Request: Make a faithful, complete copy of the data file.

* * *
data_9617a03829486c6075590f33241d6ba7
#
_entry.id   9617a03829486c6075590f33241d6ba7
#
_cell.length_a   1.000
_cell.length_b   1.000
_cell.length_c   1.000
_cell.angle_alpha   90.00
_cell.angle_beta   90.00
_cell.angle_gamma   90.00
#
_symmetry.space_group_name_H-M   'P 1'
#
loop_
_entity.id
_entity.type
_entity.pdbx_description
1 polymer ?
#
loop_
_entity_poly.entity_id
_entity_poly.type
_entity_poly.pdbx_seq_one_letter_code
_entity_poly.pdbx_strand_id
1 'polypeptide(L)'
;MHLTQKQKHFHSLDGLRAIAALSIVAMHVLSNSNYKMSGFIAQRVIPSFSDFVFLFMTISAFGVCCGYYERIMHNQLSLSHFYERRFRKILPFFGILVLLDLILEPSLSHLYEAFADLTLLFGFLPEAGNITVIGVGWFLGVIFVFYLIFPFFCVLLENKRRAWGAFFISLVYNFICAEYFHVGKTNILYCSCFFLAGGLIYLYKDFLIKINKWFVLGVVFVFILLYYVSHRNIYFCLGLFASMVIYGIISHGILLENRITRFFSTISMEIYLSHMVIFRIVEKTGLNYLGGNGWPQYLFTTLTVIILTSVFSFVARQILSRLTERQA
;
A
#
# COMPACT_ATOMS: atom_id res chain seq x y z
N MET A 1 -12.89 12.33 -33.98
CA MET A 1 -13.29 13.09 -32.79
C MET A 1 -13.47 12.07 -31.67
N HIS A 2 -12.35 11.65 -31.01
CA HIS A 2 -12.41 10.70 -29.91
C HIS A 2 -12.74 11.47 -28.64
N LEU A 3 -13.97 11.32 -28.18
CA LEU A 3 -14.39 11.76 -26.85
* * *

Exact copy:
data_9617a03829486c6075590f33241d6ba7
#
_entry.id   9617a03829486c6075590f33241d6ba7
#
_cell.length_a   1.000
_cell.length_b   1.000
_cell.length_c   1.000
_cell.angle_alpha   90.00
_cell.angle_beta   90.00
_cell.angle_gamma   90.00
#
_symmetry.space_group_name_H-M   'P 1'
#
loop_
_entity.id
_entity.type
_entity.pdbx_description
1 polymer ?
#
loop_
_entity_poly.entity_id
_entity_poly.type
_entity_poly.pdbx_seq_one_letter_code
_entity_poly.pdbx_strand_id
1 'polypeptide(L)'
;MHLTQKQKHFHSLDGLRAIAALSIVAMHVLSNSNYKMSGFIAQRVIPSFSDFVFLFMTISAFGVCCGYYERIMHNQLSLSHFYERRFRKILPFFGILVLLDLILEPSLSHLYEAFADLTLLFGFLPEAGNITVIGVGWFLGVIFVFYLIFPFFCVLLENKRRAWGAFFISLVYNFICAEYFHVGKTNILYCSCFFLAGGLIYLYKDFLIKINKWFVLGVVFVFILLYYVSHRNIYFCLGLFASMVIYGIISHGILLENRITRFFSTISMEIYLSHMVIFRIVEKTGLNYLGGNGWPQYLFTTLTVIILTSVFSFVARQILSRLTERQA
;
A
#
# COMPACT_ATOMS: atom_id res chain seq x y z
N MET A 1 -12.89 12.33 -33.98
CA MET A 1 -13.29 13.09 -32.79
C MET A 1 -13.47 12.07 -31.67
N HIS A 2 -12.35 11.65 -31.01
CA HIS A 2 -12.41 10.70 -29.91
C HIS A 2 -12.74 11.47 -28.64
N LEU A 3 -13.97 11.32 -28.18
CA LEU A 3 -14.39 11.76 -26.85